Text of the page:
‘Bloody Thursday’ film nominated for L.A. Emmy
Every year on July 5, dockworkers take the day off to commemorate what’s known as “Bloody Thursday” – the violence that prompted the founding of the International Longshore and Warehouse Union.
Making this year extra special is news that a locally produced documentary chronicling the 1934 struggle of West Coast dockworkers amid the Great Depression has been nominated for a Los Angeles Area Emmy Award for best historical/cultural show or film.
“It’s such an important story in San Pedro and in any port town on the West Coast,” said producer Jack Baric of San Pedro. The film was co-produced by KOCE-TV, Baric Entertainment and Redtail Media in association with the Harry Bridges Institute.
The hourlong documentary – which will be shown at noon Sunday on KOCE public television – uses audio and video interviews with those who participated in the events, focusing on the activity that took place in May 1934 in Los Angeles.
“We made sure we used the transcripts of the guys who were there,” Baric said. “The ILWU was very smart to interview these guys as they were getting older.”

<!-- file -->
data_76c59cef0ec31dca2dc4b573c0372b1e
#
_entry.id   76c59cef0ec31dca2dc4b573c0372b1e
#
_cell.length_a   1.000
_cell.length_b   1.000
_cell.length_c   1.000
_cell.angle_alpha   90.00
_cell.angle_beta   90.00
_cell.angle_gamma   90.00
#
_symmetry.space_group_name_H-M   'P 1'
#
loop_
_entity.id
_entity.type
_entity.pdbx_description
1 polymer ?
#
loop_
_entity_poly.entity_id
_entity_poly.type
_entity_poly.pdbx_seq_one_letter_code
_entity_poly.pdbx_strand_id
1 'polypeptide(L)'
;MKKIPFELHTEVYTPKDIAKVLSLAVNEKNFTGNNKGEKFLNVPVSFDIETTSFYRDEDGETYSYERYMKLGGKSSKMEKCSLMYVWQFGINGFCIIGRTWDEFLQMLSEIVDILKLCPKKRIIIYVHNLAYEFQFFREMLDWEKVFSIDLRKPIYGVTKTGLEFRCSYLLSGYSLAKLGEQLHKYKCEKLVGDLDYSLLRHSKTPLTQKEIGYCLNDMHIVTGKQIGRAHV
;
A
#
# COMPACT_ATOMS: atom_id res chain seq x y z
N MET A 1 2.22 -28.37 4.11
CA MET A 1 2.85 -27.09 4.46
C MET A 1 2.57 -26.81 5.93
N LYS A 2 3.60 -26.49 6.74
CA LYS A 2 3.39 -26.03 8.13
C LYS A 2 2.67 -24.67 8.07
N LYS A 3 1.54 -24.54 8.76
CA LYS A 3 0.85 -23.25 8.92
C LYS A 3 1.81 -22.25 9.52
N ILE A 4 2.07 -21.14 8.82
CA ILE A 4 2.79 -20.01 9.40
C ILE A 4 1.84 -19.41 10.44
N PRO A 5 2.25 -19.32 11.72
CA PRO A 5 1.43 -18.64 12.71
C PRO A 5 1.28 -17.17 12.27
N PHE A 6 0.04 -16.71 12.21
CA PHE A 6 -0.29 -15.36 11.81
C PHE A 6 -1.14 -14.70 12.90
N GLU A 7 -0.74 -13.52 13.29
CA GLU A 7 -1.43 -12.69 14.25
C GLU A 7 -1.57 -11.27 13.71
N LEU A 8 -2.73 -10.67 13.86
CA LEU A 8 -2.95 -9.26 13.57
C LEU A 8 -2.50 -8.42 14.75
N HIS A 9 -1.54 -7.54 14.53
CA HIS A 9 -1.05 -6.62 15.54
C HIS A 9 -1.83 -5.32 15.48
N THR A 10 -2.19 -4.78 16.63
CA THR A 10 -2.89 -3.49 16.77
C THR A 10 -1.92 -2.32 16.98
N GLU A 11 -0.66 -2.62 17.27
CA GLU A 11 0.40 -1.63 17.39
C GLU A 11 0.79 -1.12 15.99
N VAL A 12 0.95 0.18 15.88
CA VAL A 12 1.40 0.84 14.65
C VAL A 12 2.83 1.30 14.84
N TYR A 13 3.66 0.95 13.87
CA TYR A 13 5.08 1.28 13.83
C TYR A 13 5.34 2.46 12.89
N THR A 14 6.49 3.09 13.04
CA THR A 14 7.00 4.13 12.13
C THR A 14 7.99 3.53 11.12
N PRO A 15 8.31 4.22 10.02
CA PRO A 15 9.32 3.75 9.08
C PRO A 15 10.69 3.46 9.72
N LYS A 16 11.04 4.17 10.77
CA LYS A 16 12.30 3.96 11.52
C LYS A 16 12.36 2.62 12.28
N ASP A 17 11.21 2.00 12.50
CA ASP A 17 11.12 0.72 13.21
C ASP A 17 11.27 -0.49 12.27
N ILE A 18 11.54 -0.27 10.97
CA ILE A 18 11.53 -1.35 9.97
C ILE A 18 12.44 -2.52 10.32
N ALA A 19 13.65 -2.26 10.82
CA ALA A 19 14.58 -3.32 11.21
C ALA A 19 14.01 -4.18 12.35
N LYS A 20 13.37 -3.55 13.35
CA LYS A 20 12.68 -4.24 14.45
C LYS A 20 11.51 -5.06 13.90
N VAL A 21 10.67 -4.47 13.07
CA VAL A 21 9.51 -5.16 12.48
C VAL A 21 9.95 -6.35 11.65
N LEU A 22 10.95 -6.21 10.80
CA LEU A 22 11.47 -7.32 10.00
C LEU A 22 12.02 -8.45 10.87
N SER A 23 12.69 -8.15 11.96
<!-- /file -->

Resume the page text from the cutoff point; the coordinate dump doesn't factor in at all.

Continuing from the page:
Because some of the sound and film quality wasn’t good, actors were used to read verbatim from the transcripts.
“There was very little footage, we didn’t have much,” Baric said. “That was one of the challenges. This was 1934, not now when we film everything.”
Collaborating with Baric on the $200,000 film were Jared Cotton and Chris Burke. The Harry Bridges Institute also provided much of the research and assistance.
Baric, while not a longshoreman, said his own interest in documenting the union’s history on film flowed from his deep roots in the San Pedro community.
“I’m a San Pedro guy, so there’s not too many degrees of separation,” he said. “My father-in-law is a longshoreman, my cousins are longshoremen, the buddies I grew up with are longshoremen.”
The final winners will be announced at an Emmy Awards dinner on July 31.
Dockworkers will gather for the annual July 5 Bloody Thursday picnic on Monday at the Harry Bridges Park in Long Beach.
While much has changed in the 76 years since Bloody Thursday, Baric finds some interesting correlations with the ongoing ILWU clerical strike and the nation’s dire financial situation.
“The setting for this film was during the Great Depression and we’re in the worst economic times since then,” Baric said. “The beat goes on.”